North: Preparation Key For Lions Against All Blacks

02/05/2017 15:32 BST | Updated 02/05/2017 15:32 BST
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Realistically, can the British and Irish Lions triumph in New Zealand this summer against the mighty All Blacks, the reigning back-to-back world champions and rugby union's perennial number-one-ranked team - and on their own patch, to boot?

The odds are stacked against the hastily assembled tourists, who have won only one series in New Zealand in their 129-year history (and that was back in 1971, two decades before the advent of the professional era which rendered shock results - over three Tests, at least - less likely).

And given that head coach Warren Gatland will have just three weeks between the Lions' opening tour fixture, on June 3 against the Provincial Union Team in Whangarei, and the first Test, on June 24 in Auckland, to finalise his starting XV, only the most passionate or foolhardy fan would lump money on them succeeding.

Preparation - especially with the limited time the players from all four Home Nations countries - will be key, unquestionably, and despite all the indicators predicting a New Zealand whitewash (or blackwash?), there are reasons for optimism for the visitors. Four years ago, in Australia, the Lions were victorious for the first time since the 1997 tour in South Africa.

Gatland, a New Zealander himself who has been in charge of Wales since 2007, masterminded the 2-1 triumph Down Under by selecting a number of Welsh players and employing a power-based strategy coined 'Warrenball'. On that occasion the Lions planned perfectly, and the 41-16 result in the deciding third Test, when the Wallabies had no answer, highlighted how vital preparation, to a granular level, is on these quadrennial tours.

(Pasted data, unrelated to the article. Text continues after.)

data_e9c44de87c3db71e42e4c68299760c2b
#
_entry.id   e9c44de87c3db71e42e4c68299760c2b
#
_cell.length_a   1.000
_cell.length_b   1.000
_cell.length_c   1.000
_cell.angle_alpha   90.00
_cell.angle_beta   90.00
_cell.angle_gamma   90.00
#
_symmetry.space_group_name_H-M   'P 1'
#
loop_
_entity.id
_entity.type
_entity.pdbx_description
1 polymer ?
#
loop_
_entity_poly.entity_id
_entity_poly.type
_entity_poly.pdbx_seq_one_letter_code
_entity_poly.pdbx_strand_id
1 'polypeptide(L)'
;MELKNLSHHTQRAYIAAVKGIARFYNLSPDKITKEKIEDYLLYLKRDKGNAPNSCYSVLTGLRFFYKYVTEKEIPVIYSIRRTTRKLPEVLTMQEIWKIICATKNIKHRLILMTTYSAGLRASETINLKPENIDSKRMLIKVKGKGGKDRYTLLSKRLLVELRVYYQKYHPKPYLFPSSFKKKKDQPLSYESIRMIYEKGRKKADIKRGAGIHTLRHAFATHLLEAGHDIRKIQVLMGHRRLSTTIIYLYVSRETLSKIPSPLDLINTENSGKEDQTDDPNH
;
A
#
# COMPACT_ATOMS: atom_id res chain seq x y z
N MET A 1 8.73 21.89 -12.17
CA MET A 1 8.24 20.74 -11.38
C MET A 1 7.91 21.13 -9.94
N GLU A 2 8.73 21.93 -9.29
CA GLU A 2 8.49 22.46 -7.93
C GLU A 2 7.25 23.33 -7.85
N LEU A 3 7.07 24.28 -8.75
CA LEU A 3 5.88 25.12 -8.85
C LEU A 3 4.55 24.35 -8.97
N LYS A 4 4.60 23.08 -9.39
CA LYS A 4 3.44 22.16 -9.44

To better Steve Hansen's New Zealand Gatland knows that the balance between brawn and brain will need dialling towards the latter, and that was reflected in his 41-man squad choices, announced on April 19; he opted for clever, canny, multi-skilled players. Through perfect preparation, attempting to match the All Blacks at their own dynamic and chillingly efficient game style, which capitalises on opponents' mistakes, as well as using the momentum and confidence generated from four years ago, with a fair wind the Lions a surprise.

George North was one of the star names of the 2013 tour versus the Wallabies, aged just 21. The Welsh winger crossed for the try of the series in the first Test and epitomised the Lions' determination by carrying Australia's full-back - a would-be tackler and the side's biggest attacking threat - Israel Folau like a backpack in the second Test. Now 25, the Northampton Saints player is quietly confident the Lions can trigger a shock against the 2011 and 2015 Rugby World Cup champions, if - and it's a big 'if' - they hit the ground running.

"It's obviously going to a huge task taking on the All Blacks at home," says North, likely one of the first names on Gatland's tour party list. "They have incredible players, and the quality and strength in depth is unbelievable. You have wingers and hookers who can drop and change direction, make 20- or 30-metre passes off both hands. Each player is as skilful as the next, and that's the level that we are up against.

"The way the New Zealand team plays rugby forces the best out of all of their players; the ethos and culture they have in camp is brilliant. Knowing that you can quickly lose your place in the side makes everyone work extra hard, all the time. We need to match that."

North continues: "It will be flat-out intensive once we land, and if we are to be successful the biggest thing is to communicate as well as possible. It might sound simple, but it's important to learn to talk and understand one another - what players like or do, on and on the pitch - despite where you come from, for the sake of the team.

"If we don't buy in to the game plan Warren 100 per cent then the All Blacks will punish us. That's why having the right mindset as we prepare is absolutely vital. Everyone has to be on the same page."

The last time the Lions toured New Zealand in 2005 it ended in humiliation, with the hosts trouncing Sir Clive Woodward's side 3-0 with an aggregate score of 107-40. North insists that what happened a dozen years ago will have no bearing on this campaign. "Rugby has changed so much since then," the Gillette ambassador adds. "We are not underestimating the challenge - we know full well what an amazing team they have - but if we focus on our preparation, and get it right, then I believe an upset is possible."